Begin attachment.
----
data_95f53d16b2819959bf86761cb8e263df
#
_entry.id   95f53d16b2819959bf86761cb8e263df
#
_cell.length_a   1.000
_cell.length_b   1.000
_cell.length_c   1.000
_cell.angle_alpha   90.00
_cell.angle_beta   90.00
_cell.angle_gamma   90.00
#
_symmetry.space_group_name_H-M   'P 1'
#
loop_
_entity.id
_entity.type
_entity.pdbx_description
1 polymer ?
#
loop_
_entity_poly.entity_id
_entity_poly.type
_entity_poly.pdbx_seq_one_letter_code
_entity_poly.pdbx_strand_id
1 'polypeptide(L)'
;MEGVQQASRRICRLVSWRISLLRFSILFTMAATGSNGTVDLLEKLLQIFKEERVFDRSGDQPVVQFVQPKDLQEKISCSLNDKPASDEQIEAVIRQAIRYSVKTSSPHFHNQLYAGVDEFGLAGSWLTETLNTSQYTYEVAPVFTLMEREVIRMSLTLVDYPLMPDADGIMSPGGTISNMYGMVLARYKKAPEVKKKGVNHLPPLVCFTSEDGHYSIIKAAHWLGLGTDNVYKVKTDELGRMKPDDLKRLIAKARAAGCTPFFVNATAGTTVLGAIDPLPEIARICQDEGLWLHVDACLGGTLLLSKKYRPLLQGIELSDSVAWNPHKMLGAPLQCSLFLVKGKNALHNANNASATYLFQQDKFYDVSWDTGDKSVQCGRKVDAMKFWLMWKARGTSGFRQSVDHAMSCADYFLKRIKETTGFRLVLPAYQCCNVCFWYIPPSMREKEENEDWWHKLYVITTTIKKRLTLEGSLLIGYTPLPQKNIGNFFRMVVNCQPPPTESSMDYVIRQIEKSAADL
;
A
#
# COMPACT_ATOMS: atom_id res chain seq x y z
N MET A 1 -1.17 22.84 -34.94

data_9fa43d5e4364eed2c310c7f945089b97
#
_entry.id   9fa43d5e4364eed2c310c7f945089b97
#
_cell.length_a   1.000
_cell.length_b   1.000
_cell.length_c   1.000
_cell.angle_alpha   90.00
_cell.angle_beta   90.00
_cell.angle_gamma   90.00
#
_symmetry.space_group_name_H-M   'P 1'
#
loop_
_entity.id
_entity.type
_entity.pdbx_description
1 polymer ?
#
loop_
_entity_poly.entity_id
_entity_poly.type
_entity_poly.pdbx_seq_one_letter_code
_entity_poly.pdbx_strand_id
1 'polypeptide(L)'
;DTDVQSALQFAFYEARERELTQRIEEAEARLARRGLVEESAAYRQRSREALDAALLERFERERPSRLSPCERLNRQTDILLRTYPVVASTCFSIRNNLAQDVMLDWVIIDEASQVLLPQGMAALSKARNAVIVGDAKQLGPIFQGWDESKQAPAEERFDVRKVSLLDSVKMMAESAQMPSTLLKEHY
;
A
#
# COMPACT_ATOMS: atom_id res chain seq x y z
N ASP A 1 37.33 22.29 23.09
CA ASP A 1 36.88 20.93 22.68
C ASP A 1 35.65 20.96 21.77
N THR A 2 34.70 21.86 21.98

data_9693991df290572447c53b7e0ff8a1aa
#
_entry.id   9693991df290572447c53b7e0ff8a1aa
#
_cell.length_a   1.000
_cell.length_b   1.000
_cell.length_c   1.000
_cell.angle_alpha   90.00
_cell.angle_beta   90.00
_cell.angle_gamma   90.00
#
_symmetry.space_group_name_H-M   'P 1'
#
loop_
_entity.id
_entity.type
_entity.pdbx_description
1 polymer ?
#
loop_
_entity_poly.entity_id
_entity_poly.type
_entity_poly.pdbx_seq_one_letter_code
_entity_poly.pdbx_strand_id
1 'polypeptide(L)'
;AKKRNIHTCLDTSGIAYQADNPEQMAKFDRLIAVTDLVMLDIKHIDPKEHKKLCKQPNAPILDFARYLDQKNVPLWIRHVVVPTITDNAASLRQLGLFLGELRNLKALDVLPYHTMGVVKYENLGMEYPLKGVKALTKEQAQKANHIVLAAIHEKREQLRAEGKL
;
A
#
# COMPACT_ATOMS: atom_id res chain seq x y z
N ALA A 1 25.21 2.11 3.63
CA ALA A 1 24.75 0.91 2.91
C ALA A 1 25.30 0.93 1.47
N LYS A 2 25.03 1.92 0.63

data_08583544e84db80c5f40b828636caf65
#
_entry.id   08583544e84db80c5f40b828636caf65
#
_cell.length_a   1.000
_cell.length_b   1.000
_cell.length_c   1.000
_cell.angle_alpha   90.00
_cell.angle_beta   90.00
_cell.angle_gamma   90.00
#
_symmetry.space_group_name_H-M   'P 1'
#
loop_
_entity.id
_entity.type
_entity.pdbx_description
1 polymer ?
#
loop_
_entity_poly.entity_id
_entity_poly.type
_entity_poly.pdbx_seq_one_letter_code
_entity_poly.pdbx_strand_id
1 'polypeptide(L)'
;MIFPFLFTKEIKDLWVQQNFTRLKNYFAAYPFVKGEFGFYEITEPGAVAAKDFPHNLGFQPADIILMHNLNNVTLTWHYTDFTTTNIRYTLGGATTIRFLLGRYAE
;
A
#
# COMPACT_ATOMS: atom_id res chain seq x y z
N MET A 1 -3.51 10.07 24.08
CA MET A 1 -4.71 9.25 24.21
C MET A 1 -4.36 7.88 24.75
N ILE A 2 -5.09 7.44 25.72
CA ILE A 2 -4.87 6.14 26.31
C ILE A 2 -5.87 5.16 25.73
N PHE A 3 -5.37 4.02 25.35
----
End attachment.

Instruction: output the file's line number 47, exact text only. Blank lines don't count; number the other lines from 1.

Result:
_entity.type